Camellia, containing approximately 280 species, is a genus with high economic, ecological and phylogenetic values in the family Theaceae [6, 7]. Camellia are native to Asia and have been cultivated for more than 1300 years [8]. Because their variety of uses, the cultivated species are now found all over the world [9, 10]. Camellia species can provide many valuable products, including making tea with the young leaves and extracting edible oil from the seeds. Moreover, most Camellia species are also of great ornamental value [11]. The genus Camellia is composed of more than 110 taxa [12], of which Camellia sinensis (L.) O. Kuntze is the most important source of the beverage tea. Cultivated tea plant varieties mainly belong to two major groups: Camellia sinensis var. sinensis (CSS; Chinese type) and Camellia sinensis var. assamica (CSA; Assam type) [13]. Due to long-term cultivation and manual selection, C. sinensis formed many local varieties, such as Camellia sinensis var. sinensis cv. Anhua (CSSA), Camellia sinensis var. sinensis cv. Longjing43 (CSSL), Camellia sinensis var. assamica cv. Yunkang10 (CSAY) and so on. Wild tea plants are important genetic diversity resources that can provide new traits for improved yield, disease resistance and tolerance to different environmental conditions. For example, the leaves of CSSA, well known for its specific area, are the main sources of dark tea [14]. The quality of dark tea products is related to the abundant cultivars, germplasm resources and geographical conditions [15].

The chloroplast (cp) genome is often used to analyze the evolutionary process and the phylogenetic status because of its high degree of conservation and relatively compact gene alignment. Moreover, cp genome sequences are useful in the identification of closely related, breeding-compatible plant species [16]. Although the cp genome is very useful, there are still a limited number of full cp genomes available from Camellia species so far [7, 14, 17,18,19,20,21].

It has been proven that human interference has effects on the genetic structure, leaf nutrients and pollen morphology of Camellia [22,23,24]. For example, due to human overexploitation of habitats and long-term targeted selection of traits, the genetic diversity of Camellia germplasm resources has been significantly reduced [25]. Thus, it remains unclear what impact the artificially selected cultivated Camellia has had on the evolutionary mechanism of the cp genome.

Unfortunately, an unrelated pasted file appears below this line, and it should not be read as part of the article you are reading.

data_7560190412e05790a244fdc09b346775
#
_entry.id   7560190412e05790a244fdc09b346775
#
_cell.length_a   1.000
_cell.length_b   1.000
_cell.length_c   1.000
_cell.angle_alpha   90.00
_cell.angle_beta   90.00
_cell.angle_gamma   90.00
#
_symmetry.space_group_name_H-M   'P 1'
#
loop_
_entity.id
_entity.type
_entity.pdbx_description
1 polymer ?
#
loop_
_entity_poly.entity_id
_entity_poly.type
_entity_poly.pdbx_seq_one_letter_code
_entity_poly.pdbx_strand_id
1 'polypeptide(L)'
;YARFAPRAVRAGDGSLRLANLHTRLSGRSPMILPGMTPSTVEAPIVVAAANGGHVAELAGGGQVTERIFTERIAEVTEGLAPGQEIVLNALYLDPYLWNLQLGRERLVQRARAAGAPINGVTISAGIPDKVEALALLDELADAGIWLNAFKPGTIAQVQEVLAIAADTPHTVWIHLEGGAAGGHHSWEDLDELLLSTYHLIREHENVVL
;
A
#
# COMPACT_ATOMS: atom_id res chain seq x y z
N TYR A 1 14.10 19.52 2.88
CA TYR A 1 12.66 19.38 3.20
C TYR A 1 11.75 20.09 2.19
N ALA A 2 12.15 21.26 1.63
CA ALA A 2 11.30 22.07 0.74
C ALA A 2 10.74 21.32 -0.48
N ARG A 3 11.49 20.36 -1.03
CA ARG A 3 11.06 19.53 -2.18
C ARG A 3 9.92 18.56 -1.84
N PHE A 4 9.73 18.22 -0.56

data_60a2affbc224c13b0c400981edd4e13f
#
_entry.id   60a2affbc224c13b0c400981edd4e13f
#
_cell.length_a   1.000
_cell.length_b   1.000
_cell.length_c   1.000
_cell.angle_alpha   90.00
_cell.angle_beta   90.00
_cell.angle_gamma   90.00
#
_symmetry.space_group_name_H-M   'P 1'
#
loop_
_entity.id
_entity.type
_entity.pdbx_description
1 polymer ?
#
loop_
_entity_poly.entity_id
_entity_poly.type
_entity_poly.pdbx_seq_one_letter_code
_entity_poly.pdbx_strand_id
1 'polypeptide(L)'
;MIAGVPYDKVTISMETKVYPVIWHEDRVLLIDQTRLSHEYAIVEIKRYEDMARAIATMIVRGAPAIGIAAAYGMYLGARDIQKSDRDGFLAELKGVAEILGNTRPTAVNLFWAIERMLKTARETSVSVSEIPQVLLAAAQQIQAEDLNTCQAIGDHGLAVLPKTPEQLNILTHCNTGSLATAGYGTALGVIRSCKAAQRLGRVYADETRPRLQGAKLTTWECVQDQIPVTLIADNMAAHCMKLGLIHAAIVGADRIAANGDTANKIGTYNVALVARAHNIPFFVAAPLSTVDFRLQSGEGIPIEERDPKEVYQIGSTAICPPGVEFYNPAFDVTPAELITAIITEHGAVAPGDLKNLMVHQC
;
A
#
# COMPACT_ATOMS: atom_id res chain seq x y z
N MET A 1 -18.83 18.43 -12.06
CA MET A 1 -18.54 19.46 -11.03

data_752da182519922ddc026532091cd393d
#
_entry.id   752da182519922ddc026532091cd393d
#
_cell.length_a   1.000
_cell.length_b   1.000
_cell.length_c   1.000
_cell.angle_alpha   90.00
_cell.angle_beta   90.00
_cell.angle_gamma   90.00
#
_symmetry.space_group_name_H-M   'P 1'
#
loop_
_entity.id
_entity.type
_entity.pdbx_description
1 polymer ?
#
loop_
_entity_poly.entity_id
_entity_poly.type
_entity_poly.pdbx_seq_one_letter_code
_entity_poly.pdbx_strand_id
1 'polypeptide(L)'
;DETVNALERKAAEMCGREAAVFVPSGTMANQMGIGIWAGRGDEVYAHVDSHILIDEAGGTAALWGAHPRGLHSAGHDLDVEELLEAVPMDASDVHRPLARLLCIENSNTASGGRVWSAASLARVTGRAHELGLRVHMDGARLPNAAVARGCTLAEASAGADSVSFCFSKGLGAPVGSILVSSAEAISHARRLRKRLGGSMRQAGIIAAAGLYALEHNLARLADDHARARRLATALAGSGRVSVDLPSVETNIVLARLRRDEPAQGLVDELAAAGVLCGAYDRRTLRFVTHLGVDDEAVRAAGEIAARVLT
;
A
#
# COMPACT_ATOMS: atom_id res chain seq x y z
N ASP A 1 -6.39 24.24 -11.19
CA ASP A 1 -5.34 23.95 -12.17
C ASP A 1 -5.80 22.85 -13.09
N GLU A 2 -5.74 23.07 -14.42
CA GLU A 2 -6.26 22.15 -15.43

Current research often ignores material differences between cultivated and wild species. After sequencing the complete chloroplast genome of CSSA (MH042531), we wanted to explore evolutionary characteristics between cultivated tea and its wild relatives [14]. To assess the variations in the chloroplast genome in wild and cultivated species of Camellia, and to detect the evolutionary characteristics of cultivated tea, we selected earlier published Camellia chloroplast genomes and conducted comparative and evolutionary analysis. This can help us to better understand the structure of the Camellia chloroplast genomes and the phylogenetic relationships among species, and provide more information about the influence of human activities on tea. We believe that this research will encourage more researchers to pay attention to tea resources.

Results

Chloroplast genome features of cultivated tea

The lengths of the whole genomes of cultivated tea (CSSA, CSSL and CSAY) were slightly different, ranging from 157,025 to 157,100 bp. However, compared with CSSA and CSSL, the genome of CSAY was different. Both CSSA and CSSL contained 81 unique CDS genes, 30 tRNA, 4 rRNA and 3 pseudogenes (ψycf1, ψycf2 and ψycf15). Among them, atpF, ndhA, ndhB, petB, petD, rpl2, rpl16, rpoC1, rps16, trnG-GCC, trnI-GAU, trnL-UAA, and trnV-UAC contained a single intron, while clpP and ycf3 contained two introns. However, in CSAY, orf42 and ycf15 were lost, and rps12 and trnA-UGC had an inserted intron sequence (Fig. 1).

Fig. 1
figure1